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Indigenous communities and business: three perspectives, 1998-2000

  • Year: 2001
  • Author: Altman, J C
  • Publisher: Centre for Aboriginal Economic Policy Research, Australian National University
  • Published Location: Canberra, ACT
  • ISBN: 0731549082
  • Country: Australia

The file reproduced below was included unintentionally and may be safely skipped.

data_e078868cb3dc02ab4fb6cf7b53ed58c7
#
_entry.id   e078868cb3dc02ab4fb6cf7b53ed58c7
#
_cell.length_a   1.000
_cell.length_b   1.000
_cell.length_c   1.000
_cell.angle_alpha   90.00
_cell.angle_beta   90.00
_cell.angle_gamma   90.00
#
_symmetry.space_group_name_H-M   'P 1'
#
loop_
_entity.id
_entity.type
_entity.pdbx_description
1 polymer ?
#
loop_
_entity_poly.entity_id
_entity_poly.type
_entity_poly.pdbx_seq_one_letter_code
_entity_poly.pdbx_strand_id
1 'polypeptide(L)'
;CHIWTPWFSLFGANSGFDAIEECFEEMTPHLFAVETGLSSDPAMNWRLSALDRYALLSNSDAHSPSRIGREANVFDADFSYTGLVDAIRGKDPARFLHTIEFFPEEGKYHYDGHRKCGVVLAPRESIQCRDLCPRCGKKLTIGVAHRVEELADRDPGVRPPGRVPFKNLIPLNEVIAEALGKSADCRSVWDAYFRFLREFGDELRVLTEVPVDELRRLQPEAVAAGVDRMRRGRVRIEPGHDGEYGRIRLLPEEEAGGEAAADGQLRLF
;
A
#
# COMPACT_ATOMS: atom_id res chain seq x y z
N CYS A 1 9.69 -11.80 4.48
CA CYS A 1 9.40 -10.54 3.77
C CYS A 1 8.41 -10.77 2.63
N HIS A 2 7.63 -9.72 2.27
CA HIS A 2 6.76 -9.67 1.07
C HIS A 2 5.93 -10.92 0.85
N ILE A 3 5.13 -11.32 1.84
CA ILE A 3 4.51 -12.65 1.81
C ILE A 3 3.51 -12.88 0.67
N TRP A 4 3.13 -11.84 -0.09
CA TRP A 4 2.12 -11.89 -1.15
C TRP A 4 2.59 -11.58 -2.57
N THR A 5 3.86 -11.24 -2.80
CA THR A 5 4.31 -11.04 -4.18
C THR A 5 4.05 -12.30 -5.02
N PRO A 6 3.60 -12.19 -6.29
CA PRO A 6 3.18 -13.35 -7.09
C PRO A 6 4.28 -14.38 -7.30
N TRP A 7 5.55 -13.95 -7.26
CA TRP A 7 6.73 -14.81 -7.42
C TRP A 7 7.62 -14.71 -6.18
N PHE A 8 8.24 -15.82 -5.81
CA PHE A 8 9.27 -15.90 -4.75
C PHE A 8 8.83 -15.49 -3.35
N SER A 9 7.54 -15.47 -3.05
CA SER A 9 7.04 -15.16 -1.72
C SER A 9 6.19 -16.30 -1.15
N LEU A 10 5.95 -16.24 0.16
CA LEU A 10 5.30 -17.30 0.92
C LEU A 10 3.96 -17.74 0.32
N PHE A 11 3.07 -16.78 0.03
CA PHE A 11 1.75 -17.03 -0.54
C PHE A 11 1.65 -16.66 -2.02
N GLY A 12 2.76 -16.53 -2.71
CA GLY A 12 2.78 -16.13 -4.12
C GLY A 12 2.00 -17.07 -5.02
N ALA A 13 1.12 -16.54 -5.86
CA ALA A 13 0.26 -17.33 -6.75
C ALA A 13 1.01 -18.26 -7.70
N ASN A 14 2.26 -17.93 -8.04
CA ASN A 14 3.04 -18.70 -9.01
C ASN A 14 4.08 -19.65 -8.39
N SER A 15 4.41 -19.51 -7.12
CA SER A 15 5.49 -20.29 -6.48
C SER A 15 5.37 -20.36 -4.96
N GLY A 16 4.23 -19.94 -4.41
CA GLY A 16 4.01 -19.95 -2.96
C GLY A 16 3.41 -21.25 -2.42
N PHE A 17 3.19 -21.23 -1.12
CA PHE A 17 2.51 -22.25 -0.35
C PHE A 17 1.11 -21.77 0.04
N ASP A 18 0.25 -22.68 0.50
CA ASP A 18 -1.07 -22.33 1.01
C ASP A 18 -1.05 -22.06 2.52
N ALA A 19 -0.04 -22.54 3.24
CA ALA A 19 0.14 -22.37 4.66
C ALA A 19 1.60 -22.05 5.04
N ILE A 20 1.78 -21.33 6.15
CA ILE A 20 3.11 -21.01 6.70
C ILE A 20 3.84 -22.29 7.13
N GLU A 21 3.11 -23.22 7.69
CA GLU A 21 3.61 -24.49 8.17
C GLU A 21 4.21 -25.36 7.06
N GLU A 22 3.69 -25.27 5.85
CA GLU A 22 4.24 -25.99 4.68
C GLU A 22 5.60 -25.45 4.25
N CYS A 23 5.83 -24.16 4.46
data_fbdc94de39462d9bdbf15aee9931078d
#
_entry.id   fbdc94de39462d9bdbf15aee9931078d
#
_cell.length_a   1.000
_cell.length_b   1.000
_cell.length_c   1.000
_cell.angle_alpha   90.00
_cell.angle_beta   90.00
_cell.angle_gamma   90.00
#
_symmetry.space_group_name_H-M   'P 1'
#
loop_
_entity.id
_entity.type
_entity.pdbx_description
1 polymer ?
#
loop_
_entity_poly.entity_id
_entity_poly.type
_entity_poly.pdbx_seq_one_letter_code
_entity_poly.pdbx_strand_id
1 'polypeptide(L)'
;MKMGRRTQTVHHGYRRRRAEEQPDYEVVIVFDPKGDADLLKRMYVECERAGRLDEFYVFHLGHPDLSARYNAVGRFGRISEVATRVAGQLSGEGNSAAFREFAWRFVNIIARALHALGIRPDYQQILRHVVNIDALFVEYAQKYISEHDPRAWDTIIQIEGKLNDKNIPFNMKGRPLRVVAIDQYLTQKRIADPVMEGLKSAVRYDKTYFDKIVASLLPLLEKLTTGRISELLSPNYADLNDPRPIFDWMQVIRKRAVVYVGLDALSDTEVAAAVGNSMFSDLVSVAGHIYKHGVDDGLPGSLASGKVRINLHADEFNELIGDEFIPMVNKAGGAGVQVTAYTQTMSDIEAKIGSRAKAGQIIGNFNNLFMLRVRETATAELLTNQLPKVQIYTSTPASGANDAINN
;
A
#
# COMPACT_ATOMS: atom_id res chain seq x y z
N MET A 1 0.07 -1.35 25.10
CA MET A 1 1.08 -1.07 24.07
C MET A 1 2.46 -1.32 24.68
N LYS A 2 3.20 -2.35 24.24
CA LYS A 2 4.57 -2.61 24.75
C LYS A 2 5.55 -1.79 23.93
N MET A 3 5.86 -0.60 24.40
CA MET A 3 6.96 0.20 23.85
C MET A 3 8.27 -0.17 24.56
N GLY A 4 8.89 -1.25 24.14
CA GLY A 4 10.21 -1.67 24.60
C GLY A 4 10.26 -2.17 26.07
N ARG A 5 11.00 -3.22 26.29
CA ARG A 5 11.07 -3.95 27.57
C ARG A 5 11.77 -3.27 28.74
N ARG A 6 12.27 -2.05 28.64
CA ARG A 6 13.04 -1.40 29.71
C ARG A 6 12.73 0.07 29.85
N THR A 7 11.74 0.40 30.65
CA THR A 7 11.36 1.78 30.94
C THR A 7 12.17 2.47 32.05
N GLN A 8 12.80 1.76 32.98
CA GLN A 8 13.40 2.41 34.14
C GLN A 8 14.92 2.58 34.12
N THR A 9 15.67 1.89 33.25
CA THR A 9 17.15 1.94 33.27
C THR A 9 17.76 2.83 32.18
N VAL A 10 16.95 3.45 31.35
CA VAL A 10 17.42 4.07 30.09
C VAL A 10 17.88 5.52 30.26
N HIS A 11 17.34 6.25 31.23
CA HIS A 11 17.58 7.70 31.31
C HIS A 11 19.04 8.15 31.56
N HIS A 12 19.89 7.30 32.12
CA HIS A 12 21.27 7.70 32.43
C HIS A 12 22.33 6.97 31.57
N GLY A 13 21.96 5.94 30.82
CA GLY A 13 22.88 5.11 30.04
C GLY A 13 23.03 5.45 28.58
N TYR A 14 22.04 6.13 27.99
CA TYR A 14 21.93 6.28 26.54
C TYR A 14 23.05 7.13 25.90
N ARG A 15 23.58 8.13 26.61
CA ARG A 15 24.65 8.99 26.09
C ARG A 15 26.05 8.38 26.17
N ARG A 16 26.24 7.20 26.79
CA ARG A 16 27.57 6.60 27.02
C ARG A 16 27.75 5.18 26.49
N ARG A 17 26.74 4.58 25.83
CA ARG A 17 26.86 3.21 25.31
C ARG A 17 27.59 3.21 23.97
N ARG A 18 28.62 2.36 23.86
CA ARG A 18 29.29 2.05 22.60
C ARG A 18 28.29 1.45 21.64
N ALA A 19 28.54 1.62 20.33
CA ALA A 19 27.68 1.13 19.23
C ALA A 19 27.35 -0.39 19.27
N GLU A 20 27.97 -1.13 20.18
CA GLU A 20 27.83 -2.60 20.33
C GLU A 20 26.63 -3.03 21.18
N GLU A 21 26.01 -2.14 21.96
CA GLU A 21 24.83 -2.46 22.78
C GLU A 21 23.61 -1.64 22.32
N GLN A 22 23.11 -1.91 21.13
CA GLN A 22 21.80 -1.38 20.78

The issues of Indigenous engagement with business are perennially debated and nowhere is this question more pertinent than in the community sector. Indigenous people often live in remote communities, often underdeveloped and dependent on the state, where the market is largely absent. 'Doing business' in such circumstances can be extremely difficult. This working paper comprises three previously unpublished papers: New horizons, new opportunities, new strategies: where to now for 'doing business with Indigenous communities'?; The development potential of the Indigenous economy and the role of 'doing business'; and Culture and commerce: are they separable in Indigenous business policy? All three papers are informed by the reality that in many situations Indigenous Australians continue to have very circumscribed economic options. In rural and remote locations these limits might be set by resource constraints, locational disadvantage and limited resource endowments. In urban situations, limits might be set by historical legacies like poor education and health, poverty traps associated with demographic structure and access to welfare and increasingly competitive labour markets.

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